The Implementation of the Defence and Security Procurement Directive

Johanna Strikwerda analyses the role of the Commission in the implementation phase of the Defence Directive in the article in the Journal of European Integration.

Abstract

When the member states of the European Union (EU) accepted the Defence and Security Procurement Directive, the expectation was that they would be able to retain a substantial amount of autonomy. During the implementation process, however, the members accepted the European Commission as a legitimate authority on how the Directive should be implemented. In this light, member states changed one specific policy issue, not addressed in the Directive: their offset policy. Addressing the role of the Commission in the Common Security and Defence Policy, this paper analyses three separate cases and finds that a cost benefit analysis cannot explain why these member states complied with non-legally binding Guidance Notes issued by the Commission. The paper also explores the role of national civil servants seeking rule consistency and finds they acknowledged the authority of the Commission in prescribing new rules.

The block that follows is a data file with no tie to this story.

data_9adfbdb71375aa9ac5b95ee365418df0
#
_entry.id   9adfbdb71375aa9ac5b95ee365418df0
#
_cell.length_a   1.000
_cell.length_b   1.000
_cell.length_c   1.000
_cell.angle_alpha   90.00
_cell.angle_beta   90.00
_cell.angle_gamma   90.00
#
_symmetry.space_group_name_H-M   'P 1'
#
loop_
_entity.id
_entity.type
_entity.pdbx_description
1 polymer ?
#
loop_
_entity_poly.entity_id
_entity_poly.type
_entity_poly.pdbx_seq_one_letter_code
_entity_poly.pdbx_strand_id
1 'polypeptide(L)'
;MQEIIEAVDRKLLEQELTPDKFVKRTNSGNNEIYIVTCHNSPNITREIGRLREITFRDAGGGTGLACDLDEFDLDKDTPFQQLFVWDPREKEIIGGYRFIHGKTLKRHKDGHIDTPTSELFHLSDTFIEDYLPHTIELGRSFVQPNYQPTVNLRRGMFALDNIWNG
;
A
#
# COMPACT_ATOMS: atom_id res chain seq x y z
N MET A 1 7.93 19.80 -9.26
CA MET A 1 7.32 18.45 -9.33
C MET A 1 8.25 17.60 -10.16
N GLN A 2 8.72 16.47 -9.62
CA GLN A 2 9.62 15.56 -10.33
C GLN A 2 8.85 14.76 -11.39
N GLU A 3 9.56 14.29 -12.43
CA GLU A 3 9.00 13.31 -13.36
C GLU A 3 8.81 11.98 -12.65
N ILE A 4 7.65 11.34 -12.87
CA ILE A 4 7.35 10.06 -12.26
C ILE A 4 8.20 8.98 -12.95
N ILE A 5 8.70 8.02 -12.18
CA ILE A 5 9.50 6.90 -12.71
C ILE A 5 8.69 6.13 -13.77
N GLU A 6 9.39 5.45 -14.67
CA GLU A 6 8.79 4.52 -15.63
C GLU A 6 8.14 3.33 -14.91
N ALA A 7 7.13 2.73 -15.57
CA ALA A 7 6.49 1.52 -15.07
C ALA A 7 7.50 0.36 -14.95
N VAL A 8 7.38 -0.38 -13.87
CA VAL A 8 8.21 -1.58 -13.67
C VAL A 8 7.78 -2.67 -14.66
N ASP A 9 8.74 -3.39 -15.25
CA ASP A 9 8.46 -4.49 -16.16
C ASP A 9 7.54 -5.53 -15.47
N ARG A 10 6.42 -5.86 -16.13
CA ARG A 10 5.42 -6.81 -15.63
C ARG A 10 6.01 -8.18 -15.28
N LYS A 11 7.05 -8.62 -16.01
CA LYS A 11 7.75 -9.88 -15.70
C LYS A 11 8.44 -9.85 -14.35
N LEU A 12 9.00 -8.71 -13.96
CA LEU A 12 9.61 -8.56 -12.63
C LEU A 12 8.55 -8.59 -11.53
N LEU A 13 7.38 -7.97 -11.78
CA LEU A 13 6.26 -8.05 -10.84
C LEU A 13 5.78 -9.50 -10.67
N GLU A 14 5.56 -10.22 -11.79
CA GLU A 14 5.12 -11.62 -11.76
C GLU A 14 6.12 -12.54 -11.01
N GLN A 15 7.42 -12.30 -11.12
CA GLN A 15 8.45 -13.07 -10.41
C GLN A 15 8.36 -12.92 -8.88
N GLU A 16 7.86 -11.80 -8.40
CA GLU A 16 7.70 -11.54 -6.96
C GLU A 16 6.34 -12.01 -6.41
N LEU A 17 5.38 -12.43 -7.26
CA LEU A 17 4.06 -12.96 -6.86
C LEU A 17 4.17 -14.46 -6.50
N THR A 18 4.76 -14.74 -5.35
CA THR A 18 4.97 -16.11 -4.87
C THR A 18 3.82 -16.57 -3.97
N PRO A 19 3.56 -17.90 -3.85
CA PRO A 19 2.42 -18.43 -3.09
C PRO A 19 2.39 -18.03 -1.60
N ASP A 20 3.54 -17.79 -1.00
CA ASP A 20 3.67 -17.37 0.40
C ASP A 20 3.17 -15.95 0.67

Full info

Johanna Strikwerda
Unexpected Compliance? The Implementation of the Defence and Security Procurement Directive 

Journal of European Integration
DOI: 10.1080/07036337.2018.1482288

Open Access (link)


 

Published June 12, 2018 10:41 AM - Last modified June 12, 2018 10:41 AM